Conducting research, both in field or in a laboratory, can pose serious hazards. While doing your undergraduate research, you may use certain instrumentation and materials that may harm you, your subjects and even the environment. Therefore, government agencies and other external entities established mandatory requirements for certain kinds of research. Depending on the type of research, additional formal safety training programs may be required.
Should your research involve the use of chemicals, it is imperative that you refer to your department’s chemical hygiene plan. This includes institution procedures, plans and protective measures to protect everyone involved in the research.
USU’s Environmental Health and Safety Office provides training and safety programs for the following:
Biological Safety: Deals with the safe use of human and animal pathogens, biological toxins, human blood and recombinant DNA on campus. For further information contact Kirt Poulsen at firstname.lastname@example.org or James Day at email@example.com or 797-3290.
Environmental Safety: Program designed to keep Cache Valley’s environment clean and safe by monitoring and regulating air and water quality, recycling programs and hazardous waste. For further information contact Eric Jorgensen at firstname.lastname@example.org or at 797-2856.
General Health and Safety: Basic rules and regulations that help keep the student researchers, maintenance workers, faculty and office staff safe. This includes everything from handling hazardous chemicals, to operating heavy machinery and to working in an ergonomic environment. For further information contact Kirt Poulsen at email@example.com or at 797-3507.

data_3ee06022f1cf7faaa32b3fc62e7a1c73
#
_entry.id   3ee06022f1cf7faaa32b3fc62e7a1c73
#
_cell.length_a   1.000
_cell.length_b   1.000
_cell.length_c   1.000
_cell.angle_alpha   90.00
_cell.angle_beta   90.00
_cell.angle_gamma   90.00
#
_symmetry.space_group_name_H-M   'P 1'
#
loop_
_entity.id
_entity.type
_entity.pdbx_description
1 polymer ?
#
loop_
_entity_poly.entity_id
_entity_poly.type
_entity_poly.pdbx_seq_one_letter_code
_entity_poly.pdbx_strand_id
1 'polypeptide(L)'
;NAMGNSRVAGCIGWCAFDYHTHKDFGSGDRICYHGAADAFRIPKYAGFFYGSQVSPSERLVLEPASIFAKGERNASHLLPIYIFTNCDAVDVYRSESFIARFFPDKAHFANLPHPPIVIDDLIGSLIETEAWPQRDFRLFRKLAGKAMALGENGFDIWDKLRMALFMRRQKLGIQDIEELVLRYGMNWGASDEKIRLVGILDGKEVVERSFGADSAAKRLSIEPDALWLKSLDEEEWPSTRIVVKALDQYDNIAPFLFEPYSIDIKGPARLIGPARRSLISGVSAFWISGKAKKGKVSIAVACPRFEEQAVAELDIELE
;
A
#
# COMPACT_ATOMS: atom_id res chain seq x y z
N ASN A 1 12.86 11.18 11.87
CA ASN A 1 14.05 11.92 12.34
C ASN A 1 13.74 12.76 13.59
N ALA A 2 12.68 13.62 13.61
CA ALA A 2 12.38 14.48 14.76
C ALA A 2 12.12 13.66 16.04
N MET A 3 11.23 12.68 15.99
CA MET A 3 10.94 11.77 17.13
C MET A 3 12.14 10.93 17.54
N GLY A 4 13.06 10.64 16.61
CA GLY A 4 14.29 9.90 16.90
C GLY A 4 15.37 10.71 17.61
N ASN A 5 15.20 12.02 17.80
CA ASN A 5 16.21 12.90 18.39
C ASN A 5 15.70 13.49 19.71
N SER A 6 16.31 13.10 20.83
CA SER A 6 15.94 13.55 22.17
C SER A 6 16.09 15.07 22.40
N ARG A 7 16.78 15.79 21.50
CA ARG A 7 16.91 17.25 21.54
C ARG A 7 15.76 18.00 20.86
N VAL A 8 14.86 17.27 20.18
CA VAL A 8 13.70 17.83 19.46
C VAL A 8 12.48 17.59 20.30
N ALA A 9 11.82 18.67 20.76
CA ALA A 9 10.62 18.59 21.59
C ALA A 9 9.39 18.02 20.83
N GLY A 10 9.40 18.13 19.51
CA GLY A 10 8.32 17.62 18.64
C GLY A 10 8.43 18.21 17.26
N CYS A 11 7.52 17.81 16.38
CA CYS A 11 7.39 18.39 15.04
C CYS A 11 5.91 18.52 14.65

Industrial Hygiene: The science of anticipating, recognizing, evaluating and controlling workplace conditions that may cause workers’ injury or illness. Industrial hygienists use environmental monitoring and analytical methods to detect the extent of worker exposure and employ engineering, work practice controls and other methods to control potential health hazards. For further information contact Rachel Curry at firstname.lastname@example.org or at 797-7423.
Laboratory Safety: Designed to help scientists use and safely dispose substances that are hazardous or require special handling. For further information contact Rachel Curry at email@example.com or at 797-7423.
Occupational Safety: Improves the safety of the work environment through the recognition, evaluation and control of hazardous conditions, and complying with regulatory requirements of the Occupational Safety and Health Administration (OSHA) and various state and local codes. For further information contact Kirt Poulsen at firstname.lastname@example.org or at 797-3507.
Radiological Safety: USU is licensed to use radioactive materials and devices by Utah’s Division of Radiation Control. Radiation Safety Program structure and elements can be found in the Radiation Safety Handbook. For further information, contact John P Jones (email@example.com or at 7973514).
Before starting on your research, be sure to contact and address all your queries to the Environmental Health and Safety Office.